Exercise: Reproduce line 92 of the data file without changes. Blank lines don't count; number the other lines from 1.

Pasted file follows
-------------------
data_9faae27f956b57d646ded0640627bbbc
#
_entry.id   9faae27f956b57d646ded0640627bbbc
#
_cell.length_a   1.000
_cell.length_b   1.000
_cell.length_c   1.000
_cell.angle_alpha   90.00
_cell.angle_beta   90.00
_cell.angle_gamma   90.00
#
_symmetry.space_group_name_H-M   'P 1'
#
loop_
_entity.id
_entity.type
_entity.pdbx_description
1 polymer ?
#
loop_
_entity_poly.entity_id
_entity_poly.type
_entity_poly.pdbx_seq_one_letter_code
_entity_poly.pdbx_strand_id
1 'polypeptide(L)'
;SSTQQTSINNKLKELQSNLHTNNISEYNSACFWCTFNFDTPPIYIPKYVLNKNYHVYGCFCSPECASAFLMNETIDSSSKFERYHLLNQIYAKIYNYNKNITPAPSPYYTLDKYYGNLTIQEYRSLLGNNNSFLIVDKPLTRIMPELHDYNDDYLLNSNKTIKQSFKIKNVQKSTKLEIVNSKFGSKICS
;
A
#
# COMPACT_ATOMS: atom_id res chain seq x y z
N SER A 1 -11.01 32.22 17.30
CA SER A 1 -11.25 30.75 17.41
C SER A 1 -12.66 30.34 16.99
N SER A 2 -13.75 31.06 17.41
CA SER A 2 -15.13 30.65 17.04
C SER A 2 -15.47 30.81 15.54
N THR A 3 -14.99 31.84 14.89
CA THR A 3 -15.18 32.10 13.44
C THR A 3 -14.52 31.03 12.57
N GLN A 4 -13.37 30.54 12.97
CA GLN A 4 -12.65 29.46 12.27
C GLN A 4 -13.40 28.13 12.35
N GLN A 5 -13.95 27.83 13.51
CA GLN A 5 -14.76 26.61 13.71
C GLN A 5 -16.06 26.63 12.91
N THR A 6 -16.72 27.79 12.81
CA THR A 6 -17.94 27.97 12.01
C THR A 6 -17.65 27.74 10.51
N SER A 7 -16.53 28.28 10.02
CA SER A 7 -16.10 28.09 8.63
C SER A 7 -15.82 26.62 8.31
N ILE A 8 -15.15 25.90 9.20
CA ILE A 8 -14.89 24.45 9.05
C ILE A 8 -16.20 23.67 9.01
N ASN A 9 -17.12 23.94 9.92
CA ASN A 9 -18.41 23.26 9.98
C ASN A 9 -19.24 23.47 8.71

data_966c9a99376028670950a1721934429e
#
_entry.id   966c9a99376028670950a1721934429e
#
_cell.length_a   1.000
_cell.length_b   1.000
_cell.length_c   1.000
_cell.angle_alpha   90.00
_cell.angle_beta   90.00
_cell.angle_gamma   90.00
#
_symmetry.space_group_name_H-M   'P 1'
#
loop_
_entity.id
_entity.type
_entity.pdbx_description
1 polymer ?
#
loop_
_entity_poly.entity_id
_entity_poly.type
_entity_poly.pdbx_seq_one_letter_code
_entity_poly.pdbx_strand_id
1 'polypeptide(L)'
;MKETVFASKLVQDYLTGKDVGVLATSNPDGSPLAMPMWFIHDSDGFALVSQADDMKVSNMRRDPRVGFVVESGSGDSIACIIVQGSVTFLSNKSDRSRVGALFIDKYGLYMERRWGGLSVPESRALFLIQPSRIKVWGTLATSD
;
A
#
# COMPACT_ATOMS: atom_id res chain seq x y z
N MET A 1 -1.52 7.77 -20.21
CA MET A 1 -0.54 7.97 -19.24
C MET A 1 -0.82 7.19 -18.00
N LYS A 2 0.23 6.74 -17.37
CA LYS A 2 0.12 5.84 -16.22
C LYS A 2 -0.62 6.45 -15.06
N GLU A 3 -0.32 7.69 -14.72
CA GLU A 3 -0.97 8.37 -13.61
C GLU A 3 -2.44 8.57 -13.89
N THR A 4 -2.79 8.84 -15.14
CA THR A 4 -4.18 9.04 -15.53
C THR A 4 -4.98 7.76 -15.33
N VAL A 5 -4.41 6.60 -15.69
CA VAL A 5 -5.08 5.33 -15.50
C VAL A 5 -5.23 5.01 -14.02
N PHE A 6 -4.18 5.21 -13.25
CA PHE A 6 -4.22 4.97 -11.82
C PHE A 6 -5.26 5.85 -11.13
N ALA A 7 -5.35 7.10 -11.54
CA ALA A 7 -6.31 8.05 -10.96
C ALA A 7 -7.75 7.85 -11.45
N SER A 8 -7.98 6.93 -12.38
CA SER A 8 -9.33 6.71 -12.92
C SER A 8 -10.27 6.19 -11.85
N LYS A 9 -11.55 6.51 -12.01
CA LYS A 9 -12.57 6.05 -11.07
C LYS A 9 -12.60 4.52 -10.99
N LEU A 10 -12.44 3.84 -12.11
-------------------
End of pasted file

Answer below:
CA LYS A 2 0.12 5.84 -16.22